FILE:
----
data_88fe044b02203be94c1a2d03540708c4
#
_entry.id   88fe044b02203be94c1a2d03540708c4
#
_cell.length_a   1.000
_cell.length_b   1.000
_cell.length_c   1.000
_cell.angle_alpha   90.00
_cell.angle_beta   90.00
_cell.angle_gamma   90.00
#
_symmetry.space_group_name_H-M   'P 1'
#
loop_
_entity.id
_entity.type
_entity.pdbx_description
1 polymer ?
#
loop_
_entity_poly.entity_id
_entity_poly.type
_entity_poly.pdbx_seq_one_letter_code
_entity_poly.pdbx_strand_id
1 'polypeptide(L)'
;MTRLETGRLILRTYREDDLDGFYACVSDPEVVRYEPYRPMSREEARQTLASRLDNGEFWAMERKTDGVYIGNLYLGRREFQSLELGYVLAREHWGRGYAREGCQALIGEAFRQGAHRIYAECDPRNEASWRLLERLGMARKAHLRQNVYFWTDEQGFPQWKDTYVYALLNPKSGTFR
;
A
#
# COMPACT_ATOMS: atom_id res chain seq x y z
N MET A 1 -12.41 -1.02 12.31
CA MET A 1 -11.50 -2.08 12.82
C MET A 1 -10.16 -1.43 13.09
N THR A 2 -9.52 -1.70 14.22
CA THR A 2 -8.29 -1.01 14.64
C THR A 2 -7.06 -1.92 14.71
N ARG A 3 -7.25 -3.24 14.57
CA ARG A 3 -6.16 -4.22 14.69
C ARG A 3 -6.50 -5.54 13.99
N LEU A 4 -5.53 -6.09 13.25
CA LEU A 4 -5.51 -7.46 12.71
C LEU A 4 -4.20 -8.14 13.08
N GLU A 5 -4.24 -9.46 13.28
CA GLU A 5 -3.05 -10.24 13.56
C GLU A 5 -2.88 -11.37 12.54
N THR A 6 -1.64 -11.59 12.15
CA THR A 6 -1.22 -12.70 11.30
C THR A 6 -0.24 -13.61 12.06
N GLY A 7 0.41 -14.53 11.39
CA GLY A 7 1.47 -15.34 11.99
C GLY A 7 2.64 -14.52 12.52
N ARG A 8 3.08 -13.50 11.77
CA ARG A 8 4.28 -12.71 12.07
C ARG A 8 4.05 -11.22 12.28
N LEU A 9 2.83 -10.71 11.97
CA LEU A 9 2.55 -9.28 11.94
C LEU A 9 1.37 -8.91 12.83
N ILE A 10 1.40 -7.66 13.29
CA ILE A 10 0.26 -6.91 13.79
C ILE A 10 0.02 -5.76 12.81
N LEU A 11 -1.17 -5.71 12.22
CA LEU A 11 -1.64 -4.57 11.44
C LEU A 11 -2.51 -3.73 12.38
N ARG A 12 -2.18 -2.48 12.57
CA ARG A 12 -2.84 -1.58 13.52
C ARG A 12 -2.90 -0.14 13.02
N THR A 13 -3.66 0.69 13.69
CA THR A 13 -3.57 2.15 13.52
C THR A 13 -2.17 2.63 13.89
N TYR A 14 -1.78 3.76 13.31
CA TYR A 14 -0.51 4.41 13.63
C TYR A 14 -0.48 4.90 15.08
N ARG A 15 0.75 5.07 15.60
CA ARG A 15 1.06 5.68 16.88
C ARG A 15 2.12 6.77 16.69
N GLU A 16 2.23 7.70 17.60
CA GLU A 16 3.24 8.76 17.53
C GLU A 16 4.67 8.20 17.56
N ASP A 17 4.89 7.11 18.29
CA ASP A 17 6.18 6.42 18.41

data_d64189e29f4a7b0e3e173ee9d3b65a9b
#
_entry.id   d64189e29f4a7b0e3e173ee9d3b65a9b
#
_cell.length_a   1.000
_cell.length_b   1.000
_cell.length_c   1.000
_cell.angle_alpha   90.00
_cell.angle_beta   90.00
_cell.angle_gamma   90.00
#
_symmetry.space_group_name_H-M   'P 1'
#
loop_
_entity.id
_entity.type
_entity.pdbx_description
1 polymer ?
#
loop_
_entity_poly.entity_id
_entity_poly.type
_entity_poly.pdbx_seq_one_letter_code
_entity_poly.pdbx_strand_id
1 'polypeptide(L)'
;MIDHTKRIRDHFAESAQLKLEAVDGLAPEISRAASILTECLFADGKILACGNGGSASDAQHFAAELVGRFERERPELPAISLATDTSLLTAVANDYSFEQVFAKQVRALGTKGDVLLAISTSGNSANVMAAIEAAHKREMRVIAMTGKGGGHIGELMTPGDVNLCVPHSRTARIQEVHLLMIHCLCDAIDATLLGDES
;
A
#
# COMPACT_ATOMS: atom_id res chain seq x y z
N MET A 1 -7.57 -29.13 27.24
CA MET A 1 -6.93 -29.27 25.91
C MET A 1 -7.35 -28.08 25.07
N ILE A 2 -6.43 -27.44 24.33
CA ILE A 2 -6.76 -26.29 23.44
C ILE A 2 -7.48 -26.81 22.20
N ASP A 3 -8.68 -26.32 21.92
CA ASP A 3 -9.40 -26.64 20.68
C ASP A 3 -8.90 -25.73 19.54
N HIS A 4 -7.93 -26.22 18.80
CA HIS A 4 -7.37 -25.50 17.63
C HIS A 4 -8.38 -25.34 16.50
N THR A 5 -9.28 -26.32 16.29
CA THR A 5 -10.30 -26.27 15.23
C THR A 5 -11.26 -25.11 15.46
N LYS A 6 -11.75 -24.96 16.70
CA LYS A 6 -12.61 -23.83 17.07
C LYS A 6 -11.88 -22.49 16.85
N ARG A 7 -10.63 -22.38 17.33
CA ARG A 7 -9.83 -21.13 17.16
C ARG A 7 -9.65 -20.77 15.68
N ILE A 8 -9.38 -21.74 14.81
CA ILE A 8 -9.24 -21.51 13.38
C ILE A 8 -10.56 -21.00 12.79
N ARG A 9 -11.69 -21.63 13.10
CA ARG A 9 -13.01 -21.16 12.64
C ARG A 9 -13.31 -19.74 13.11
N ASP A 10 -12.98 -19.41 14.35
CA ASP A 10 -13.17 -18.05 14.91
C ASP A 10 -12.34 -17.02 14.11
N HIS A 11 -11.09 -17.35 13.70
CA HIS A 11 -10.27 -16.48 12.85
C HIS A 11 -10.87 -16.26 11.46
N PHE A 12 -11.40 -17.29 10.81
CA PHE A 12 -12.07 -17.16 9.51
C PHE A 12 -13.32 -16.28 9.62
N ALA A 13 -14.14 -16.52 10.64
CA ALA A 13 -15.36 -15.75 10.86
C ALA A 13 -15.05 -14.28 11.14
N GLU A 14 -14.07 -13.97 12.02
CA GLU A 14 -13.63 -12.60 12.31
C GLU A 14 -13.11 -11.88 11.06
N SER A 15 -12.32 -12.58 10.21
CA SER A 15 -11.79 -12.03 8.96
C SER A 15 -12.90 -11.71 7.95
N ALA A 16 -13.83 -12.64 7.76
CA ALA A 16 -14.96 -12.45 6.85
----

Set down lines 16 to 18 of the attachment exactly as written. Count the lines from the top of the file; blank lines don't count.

_entity.type
_entity.pdbx_description
1 polymer ?